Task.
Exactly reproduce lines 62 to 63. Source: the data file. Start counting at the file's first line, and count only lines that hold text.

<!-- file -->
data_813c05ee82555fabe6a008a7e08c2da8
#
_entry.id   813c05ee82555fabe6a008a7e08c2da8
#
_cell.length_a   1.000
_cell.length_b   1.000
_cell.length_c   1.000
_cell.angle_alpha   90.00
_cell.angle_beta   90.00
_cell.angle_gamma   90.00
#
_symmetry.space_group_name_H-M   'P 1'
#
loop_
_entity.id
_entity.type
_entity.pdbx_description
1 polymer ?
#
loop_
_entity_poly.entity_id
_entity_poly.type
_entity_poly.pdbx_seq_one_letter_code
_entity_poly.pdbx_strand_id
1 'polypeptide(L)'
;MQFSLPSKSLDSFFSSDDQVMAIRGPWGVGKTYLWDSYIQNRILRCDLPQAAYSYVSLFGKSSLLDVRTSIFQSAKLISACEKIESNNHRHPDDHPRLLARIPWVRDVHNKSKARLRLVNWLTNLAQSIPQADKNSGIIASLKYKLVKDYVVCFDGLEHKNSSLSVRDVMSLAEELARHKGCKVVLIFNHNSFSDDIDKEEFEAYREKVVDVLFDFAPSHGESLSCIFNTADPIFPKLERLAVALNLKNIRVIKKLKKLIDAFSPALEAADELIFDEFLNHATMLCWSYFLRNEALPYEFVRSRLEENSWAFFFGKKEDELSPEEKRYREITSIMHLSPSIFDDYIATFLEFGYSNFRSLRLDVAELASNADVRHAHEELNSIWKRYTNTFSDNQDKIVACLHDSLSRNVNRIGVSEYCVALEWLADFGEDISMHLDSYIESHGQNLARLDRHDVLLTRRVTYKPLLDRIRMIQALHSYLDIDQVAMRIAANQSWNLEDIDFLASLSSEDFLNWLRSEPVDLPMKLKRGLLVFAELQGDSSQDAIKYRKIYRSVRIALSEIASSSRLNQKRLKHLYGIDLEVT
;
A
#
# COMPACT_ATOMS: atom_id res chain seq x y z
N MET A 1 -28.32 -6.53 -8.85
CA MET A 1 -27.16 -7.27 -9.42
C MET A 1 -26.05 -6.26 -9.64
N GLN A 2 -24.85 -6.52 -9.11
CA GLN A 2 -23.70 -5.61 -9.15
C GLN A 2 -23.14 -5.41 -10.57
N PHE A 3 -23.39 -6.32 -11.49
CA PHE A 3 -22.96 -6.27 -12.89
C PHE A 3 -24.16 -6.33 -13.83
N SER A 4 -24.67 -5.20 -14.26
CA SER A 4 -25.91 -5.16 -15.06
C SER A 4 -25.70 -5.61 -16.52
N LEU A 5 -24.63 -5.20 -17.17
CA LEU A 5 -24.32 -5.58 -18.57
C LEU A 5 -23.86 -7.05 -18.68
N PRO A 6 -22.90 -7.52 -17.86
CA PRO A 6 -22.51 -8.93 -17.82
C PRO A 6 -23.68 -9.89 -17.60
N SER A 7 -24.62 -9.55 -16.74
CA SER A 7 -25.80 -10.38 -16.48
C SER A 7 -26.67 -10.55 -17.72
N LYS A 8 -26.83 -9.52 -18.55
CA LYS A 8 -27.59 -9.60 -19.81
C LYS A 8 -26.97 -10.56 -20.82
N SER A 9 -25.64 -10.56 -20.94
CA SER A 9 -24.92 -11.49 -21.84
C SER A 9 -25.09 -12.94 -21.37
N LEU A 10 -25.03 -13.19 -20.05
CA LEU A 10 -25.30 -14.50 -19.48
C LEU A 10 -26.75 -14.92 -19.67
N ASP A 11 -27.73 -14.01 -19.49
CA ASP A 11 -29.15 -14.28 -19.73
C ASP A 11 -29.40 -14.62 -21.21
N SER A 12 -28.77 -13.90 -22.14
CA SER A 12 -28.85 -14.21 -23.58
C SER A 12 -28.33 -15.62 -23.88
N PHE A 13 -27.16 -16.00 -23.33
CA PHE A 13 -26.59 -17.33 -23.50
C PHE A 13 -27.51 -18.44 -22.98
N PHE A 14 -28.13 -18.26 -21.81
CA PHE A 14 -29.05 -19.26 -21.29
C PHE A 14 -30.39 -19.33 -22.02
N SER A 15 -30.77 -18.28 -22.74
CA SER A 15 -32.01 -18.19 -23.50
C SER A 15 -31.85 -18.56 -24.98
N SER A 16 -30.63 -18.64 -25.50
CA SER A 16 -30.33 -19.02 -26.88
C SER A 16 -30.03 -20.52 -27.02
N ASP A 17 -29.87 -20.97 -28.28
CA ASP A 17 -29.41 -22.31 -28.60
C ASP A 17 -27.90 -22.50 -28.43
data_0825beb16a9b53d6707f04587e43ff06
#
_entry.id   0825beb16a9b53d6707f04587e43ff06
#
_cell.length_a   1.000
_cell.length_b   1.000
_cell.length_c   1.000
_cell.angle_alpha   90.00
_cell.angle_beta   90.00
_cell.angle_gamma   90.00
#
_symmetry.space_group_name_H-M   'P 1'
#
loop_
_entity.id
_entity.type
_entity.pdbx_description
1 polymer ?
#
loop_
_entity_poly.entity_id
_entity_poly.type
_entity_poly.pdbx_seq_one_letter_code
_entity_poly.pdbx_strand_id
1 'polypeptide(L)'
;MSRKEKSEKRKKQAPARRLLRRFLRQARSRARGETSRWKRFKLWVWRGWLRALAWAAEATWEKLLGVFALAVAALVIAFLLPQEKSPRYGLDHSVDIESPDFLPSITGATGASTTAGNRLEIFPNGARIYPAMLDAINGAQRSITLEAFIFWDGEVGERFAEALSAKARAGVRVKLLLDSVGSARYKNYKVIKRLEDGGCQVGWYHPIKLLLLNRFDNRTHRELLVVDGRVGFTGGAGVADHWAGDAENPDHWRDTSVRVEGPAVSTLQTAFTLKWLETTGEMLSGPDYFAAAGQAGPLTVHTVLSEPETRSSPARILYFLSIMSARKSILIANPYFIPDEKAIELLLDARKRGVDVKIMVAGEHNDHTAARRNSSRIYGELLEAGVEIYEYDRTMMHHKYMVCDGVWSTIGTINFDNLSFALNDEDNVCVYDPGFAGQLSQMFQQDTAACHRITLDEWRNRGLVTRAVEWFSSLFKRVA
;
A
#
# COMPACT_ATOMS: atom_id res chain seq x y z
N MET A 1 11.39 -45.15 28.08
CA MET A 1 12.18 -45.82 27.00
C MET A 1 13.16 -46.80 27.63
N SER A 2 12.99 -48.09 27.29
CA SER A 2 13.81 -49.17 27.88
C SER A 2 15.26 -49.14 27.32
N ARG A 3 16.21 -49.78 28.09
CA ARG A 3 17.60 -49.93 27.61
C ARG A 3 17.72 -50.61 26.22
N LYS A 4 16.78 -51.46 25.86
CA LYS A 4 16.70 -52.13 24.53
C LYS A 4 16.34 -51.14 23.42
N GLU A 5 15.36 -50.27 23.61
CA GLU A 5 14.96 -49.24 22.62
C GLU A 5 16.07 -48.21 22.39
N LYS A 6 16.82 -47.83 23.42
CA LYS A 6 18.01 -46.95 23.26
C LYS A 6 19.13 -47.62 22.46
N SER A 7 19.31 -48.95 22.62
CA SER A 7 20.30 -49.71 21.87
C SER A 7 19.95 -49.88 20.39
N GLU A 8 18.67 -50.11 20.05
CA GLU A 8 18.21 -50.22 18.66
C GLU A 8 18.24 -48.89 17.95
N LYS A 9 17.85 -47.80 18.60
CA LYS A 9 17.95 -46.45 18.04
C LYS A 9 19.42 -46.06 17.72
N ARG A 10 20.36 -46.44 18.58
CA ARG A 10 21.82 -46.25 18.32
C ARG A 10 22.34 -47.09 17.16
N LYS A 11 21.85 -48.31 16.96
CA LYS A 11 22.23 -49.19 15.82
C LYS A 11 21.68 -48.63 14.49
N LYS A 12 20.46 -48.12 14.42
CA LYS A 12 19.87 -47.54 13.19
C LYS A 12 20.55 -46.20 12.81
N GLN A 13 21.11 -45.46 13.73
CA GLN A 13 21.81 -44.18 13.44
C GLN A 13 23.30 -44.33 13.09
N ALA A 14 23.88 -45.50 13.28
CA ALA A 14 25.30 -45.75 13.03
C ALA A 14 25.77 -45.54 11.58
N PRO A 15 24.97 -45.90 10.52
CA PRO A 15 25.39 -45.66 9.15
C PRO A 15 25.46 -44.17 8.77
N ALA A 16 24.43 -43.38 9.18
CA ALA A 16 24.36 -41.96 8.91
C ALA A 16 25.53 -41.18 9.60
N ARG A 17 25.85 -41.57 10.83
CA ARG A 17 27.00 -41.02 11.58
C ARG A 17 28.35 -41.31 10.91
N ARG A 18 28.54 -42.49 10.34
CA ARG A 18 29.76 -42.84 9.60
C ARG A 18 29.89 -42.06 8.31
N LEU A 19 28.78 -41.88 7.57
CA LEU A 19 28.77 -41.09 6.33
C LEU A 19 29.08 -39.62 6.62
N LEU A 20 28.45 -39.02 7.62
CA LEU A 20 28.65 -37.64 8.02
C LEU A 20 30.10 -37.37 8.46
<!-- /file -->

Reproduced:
CA ASP A 11 -29.15 -14.28 -19.73
C ASP A 11 -29.40 -14.62 -21.21